Divine Madness and the Absurd Paradox: Ibsen's Peer Gynt and the Philosophy of Kierkegaard

Divine Madness and the Absurd Paradox: Ibsen's Peer Gynt and the Philosophy of Kierkegaard

Divine Madness and the Absurd Paradox: Ibsen's Peer Gynt and the Philosophy of Kierkegaard

Divine Madness and the Absurd Paradox: Ibsen's Peer Gynt and the Philosophy of Kierkegaard

Synopsis

This book is a comprehensive study of Peer Gynt, a drama that forms the foundation of not only the entire Ibsen canon, but also of modern drama as a whole. It provides scene-by-scene commentary on the drama, showing how the literature and ideas of the drama resemble, and sometimes duplicate, the literature and philosophy of Soren Kierkegaard. The revelation of Kierkegaard's influence on Ibsen allows the contemporary reader to experience the essence of the drama in the context in which it made its first literary appearance.

Excerpt

The present study originated in an altogether different form. As a graduate student in stage directing, I was reintroduced to Ibsen's confusing but compelling classic when a fellow student handed me the late Alan Fletcher's beautiful, modern, but unpublished translation of Peer Gynt (first produced in 1976 at the American Conservatory Theatre in San Francisco, California), which I subsequently directed at the University of Iowa in 1979. I first encountered Søren Kierkegaard while I was engaged in the preliminary research for that production. During that research, I quickly discovered that among scholars, Kierkegaard is regarded as a minimal but nonetheless definite force within Peer Gynt. After further comparative reading, it became apparent to me that the Kierkegaardian influence was significant even though nowhere did there appear an equally significant critical assessment of that influence. For me to have undertaken such an involved study at that time-when it seemed to all only remotely important to the preparation of my production-was impossible. Therefore, the first version of this commentary was little more than a note in the production concept statement.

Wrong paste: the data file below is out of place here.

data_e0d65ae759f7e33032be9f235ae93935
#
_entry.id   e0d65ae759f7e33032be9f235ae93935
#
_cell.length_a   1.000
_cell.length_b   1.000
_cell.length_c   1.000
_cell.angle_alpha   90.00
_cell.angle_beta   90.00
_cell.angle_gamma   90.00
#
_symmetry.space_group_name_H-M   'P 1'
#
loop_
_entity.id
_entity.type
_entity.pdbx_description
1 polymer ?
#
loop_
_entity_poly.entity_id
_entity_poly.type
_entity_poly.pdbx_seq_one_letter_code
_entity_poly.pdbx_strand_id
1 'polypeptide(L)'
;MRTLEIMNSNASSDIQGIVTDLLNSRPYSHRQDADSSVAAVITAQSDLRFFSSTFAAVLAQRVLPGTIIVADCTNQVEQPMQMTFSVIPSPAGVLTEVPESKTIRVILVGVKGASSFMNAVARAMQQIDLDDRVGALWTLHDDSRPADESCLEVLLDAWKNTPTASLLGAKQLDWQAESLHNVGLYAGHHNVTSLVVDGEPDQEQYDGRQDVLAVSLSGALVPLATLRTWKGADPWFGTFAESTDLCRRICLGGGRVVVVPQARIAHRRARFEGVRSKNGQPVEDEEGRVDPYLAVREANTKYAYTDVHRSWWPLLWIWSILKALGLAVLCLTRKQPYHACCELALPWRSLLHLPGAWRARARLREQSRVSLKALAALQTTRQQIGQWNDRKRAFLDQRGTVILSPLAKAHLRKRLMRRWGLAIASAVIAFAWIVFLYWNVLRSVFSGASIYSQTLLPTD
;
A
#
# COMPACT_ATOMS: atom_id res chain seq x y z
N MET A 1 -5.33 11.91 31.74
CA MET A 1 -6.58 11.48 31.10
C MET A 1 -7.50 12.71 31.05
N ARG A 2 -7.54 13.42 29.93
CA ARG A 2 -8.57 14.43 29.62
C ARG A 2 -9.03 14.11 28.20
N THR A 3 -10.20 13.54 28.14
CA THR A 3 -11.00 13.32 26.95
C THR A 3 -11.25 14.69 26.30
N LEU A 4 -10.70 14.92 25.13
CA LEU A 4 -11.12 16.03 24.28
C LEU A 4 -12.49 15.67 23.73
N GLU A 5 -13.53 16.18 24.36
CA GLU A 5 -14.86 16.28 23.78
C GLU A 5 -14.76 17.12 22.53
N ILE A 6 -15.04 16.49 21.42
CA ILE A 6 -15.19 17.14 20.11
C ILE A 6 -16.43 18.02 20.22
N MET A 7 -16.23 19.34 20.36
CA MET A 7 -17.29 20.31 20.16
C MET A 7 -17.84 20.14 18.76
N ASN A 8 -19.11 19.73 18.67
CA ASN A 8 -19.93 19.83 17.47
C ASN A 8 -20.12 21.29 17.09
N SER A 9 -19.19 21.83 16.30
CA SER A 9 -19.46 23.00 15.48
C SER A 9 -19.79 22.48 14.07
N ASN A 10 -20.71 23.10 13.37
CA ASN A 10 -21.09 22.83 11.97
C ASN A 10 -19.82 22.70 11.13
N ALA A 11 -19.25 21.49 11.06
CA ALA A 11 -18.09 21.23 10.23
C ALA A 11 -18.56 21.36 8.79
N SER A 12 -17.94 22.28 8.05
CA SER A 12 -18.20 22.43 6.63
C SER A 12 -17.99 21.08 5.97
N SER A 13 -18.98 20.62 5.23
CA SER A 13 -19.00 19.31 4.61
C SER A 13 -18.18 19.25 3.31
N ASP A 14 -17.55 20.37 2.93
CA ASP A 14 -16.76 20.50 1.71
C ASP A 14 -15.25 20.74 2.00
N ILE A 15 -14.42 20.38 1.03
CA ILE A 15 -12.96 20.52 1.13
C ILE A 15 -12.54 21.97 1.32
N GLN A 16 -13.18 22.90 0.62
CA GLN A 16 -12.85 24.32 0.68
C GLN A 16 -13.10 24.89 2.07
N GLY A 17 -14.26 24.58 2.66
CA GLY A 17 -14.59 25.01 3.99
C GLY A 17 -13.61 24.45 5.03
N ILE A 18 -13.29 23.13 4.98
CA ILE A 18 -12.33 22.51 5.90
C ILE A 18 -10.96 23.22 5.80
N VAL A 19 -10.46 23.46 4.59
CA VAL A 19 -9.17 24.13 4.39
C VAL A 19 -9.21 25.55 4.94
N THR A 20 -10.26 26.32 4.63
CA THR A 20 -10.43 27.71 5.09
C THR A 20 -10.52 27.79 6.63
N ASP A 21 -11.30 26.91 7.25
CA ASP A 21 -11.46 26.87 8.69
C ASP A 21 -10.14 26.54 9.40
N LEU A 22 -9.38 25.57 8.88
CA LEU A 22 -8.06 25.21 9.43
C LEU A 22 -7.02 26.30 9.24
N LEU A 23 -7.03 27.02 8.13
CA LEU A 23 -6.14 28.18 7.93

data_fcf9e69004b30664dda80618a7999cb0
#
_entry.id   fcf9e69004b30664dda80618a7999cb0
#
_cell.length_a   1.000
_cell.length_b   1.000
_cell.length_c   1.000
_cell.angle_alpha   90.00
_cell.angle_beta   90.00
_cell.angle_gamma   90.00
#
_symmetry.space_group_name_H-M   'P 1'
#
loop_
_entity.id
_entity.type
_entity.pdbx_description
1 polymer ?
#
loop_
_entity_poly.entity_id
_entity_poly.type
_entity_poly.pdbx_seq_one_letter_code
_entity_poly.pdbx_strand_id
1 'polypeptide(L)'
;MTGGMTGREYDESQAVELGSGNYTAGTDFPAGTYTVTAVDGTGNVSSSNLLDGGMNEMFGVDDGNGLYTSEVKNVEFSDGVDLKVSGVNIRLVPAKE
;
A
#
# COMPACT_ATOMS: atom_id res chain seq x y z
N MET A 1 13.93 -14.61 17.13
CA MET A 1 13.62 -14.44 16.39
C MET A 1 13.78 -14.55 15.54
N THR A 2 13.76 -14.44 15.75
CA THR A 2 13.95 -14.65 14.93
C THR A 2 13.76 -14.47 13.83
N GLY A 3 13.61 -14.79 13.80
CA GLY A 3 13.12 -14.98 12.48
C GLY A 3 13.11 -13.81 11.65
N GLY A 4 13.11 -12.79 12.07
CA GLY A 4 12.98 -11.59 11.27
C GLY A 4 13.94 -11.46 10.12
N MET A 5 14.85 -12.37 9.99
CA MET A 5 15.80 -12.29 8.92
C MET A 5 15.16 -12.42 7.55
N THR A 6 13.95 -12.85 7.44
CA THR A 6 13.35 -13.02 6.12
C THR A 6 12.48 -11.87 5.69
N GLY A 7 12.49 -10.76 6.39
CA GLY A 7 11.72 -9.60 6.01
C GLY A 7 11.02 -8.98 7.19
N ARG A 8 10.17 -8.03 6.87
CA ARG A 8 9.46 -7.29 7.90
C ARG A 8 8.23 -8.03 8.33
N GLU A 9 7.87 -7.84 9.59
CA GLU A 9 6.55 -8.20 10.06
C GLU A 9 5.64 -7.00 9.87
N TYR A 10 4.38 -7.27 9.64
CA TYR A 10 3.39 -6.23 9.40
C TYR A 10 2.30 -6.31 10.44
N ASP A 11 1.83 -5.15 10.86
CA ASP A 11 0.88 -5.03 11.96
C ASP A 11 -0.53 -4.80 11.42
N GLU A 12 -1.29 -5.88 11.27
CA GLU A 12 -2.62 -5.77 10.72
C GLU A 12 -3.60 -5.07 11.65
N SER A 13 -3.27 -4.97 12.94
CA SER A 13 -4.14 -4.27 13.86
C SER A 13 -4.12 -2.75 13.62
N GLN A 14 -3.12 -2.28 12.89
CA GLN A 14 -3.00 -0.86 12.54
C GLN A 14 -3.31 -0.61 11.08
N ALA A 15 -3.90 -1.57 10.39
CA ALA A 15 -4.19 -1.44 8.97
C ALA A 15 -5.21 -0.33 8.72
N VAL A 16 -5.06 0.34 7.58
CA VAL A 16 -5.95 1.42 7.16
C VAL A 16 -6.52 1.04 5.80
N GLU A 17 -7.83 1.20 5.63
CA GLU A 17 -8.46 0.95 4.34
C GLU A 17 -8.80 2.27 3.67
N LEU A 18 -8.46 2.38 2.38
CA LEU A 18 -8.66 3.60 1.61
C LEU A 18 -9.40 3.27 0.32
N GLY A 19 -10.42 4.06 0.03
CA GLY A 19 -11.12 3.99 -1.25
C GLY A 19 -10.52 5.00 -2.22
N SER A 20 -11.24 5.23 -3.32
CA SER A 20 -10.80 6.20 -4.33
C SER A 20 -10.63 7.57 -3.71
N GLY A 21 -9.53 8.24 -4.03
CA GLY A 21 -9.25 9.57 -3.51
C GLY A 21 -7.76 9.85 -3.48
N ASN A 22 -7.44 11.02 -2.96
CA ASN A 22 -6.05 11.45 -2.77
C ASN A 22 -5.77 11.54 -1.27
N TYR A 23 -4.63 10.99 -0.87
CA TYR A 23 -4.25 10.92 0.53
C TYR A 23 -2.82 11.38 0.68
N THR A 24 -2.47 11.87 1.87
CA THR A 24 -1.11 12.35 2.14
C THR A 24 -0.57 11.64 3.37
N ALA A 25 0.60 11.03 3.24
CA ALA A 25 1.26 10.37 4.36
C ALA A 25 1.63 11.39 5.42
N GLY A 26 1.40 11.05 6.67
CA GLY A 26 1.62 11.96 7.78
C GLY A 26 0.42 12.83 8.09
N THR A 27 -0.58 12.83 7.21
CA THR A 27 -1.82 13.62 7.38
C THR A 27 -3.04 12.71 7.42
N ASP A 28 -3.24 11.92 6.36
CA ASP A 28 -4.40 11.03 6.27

After some months, the production successfully in the past, this study was begun. A basic investigation immediately indicated the extent to which Kierkegaard's writings actually did influence the dramaturgical elements of Peer Gynt, an influence that went far deeper than even the most reliable of Ibsen scholars had intimated. Thus this research has continued off and on for the past ten years, resulting in a variety of manuscripts of varying length. Each of these versions, however, assumed a particular emphasis: the ending of the drama. For, the really perplexing question about Peer Gynt is how the ending of the drama functions as a resolution to the whole. Perhaps no . . .

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